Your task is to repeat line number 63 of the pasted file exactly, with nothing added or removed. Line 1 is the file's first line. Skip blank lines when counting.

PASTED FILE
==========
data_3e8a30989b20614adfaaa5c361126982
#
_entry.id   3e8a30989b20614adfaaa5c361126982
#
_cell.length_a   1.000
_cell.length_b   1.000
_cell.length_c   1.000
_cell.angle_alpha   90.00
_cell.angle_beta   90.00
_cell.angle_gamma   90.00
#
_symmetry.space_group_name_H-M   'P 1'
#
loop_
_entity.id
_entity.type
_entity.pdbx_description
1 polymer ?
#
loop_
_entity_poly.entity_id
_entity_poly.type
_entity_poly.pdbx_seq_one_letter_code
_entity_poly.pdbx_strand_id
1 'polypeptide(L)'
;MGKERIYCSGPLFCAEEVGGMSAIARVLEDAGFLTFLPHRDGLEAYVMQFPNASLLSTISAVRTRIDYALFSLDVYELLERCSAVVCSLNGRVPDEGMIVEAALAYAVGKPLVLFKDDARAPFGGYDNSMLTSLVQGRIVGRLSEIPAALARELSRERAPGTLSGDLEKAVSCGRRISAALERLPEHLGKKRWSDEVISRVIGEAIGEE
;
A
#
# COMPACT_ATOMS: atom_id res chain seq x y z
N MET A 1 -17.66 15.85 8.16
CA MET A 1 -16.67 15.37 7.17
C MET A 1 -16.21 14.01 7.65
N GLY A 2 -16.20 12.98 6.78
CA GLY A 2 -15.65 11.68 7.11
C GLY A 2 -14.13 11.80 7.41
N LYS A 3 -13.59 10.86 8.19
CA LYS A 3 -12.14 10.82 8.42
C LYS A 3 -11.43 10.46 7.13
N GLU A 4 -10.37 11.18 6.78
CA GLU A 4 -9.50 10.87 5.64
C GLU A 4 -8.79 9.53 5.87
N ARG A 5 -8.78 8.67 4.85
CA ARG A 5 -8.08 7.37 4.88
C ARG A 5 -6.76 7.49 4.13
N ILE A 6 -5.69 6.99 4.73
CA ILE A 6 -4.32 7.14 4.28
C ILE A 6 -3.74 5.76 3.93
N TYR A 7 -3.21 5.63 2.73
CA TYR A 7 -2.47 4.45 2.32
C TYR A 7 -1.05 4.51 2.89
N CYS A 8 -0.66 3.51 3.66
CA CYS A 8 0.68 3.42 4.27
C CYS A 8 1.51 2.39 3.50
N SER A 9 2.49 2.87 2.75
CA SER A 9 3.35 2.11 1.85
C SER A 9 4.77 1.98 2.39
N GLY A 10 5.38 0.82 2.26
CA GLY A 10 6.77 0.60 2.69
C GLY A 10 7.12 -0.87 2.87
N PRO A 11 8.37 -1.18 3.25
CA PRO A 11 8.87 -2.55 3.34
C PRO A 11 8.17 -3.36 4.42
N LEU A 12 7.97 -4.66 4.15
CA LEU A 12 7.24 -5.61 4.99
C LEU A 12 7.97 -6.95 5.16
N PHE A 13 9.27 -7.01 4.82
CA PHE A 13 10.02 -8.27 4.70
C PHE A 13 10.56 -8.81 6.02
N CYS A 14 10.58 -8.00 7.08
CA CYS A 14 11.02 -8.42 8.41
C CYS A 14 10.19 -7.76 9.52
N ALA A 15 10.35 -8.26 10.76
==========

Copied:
C PRO A 11 8.17 -3.36 4.42